This hardy Maple Tree is native to North America and has a broad range of natural habitats on the eastern seaboard. You can readily find it from Newfoundland, Canada, to Pennsylvania, and throughout the Appalachian Mountains down into Georgia. The range also expands to Saskatchewan and down to the upper Mid-Atlantic region of the United States, encompassing the Great Lakes region and beyond Ohio. The tree is also recognized and known as a deciduous shrub because it is considered a smaller tree that generally grows from 10-25 feet in height at its peak. The top of the tree spreads branches into a distinctive crown, and it is widely recognized for featuring slender branches and a shorter trunk.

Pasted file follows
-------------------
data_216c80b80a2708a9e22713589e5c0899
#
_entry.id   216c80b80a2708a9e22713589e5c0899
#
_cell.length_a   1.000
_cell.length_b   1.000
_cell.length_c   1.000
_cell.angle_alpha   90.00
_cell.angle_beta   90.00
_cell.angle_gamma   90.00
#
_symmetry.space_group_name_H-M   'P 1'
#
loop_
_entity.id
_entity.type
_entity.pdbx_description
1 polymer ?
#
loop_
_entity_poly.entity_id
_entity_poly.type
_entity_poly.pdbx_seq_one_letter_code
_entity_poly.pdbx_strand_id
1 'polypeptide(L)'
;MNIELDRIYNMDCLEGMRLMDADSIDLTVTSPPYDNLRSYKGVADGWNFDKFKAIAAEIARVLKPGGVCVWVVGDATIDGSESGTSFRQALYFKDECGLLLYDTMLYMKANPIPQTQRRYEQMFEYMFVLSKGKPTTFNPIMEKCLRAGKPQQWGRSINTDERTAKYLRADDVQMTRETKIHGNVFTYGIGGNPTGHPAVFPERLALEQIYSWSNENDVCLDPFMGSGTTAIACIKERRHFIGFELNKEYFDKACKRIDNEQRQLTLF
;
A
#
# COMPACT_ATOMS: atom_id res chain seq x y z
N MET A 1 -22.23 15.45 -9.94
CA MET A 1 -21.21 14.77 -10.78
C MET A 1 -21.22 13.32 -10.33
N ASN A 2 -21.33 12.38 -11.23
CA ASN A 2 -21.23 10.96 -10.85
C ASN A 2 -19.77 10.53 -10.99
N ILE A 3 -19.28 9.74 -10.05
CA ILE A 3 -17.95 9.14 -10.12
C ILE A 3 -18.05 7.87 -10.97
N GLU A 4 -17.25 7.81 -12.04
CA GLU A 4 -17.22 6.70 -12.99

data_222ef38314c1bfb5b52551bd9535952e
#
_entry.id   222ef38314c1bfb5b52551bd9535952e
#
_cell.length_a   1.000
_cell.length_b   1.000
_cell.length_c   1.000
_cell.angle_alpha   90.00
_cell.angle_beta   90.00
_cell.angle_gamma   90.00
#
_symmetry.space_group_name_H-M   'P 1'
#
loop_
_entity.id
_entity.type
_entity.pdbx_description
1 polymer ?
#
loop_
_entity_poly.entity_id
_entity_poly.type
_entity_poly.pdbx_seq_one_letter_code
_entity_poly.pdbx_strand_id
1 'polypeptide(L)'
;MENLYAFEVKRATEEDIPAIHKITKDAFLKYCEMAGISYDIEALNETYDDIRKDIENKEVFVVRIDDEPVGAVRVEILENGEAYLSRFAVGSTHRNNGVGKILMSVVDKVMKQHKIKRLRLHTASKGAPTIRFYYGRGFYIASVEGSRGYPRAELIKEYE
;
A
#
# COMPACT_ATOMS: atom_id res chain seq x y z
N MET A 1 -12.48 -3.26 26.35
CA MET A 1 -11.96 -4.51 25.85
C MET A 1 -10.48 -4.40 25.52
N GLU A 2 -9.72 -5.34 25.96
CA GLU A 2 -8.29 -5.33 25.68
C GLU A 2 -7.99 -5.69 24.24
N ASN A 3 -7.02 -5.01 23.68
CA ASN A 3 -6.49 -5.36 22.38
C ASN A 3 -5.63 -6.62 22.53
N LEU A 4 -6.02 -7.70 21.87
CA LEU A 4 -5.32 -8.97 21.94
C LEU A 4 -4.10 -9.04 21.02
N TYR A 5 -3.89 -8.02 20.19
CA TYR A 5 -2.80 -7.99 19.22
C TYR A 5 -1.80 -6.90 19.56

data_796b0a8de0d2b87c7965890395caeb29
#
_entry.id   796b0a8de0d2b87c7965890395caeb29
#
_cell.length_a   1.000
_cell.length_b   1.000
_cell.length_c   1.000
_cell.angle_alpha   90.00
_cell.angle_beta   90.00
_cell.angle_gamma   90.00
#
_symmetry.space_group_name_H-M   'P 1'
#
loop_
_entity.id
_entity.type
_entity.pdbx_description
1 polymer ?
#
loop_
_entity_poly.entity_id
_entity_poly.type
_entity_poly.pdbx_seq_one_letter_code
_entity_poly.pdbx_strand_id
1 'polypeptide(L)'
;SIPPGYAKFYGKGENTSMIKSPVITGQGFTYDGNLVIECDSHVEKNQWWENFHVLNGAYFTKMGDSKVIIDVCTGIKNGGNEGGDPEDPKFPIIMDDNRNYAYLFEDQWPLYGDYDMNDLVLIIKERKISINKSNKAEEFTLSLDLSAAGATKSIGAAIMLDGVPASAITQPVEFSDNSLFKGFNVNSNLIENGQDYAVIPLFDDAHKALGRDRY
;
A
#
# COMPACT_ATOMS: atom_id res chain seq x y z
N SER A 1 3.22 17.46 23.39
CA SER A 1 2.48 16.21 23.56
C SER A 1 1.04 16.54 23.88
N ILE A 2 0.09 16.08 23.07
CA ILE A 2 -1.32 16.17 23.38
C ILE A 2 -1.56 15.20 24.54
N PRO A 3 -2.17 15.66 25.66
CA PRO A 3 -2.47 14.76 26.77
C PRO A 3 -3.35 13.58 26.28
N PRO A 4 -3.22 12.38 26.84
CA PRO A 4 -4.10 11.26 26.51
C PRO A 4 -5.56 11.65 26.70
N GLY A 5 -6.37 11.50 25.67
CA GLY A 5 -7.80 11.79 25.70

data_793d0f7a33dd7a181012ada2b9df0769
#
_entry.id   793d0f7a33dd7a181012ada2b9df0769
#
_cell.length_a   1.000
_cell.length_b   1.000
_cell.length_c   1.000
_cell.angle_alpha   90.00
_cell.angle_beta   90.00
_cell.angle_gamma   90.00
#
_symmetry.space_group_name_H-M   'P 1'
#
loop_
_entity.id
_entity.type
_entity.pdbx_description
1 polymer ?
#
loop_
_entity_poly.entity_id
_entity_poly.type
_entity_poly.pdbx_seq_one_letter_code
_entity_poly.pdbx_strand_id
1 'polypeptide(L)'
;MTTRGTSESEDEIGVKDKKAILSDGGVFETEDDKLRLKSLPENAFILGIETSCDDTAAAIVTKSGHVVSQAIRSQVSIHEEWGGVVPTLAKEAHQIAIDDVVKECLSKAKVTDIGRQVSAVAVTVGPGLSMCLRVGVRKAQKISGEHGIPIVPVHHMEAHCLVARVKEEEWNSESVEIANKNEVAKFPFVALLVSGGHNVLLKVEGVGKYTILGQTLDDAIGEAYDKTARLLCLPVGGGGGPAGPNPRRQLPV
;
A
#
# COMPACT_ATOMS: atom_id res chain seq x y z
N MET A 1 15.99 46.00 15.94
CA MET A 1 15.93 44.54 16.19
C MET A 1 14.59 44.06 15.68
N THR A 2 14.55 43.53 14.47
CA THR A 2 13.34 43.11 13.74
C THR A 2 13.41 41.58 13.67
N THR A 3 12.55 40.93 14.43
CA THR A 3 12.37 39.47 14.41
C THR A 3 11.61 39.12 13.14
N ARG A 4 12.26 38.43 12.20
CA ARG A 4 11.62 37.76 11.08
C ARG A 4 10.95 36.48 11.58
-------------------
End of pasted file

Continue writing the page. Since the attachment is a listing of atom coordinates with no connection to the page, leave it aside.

The leaves are light green and are considered moderate in size, spanning between 2 and 4 inches when the tree reaches maturity. The leaves turn a brilliant yellow or red in autumn, making it a lovely accent for any yard or garden. The tree thrives in moist wooded areas, near streams, hillsides, or any well-drained soil type. As with all Maple Trees, the sap of this tree is an excellent source of Maple Syrup and is readily used as a primary source throughout parts of Canada and New England. Additionally, the bark contains what is known as tannins which are used for dying and tanning leathers. The Native Americans were known to use parts of the tree for homeopathic remedies such as relieving stress and calming eye irritations. Still, it has been used for maple sugar products for centuries. It is an excellent tree for shading yards and garden areas. Additionally, it is a smaller deciduous tree species-it affords gardeners and property owners a more remarkable ability to maintain them more readily for pruning. The more significant tree species types, such as the oaks, hickory, and pine trees, grow up to 60-80 feet or greater in height, making them less adaptable to pruning as they mature.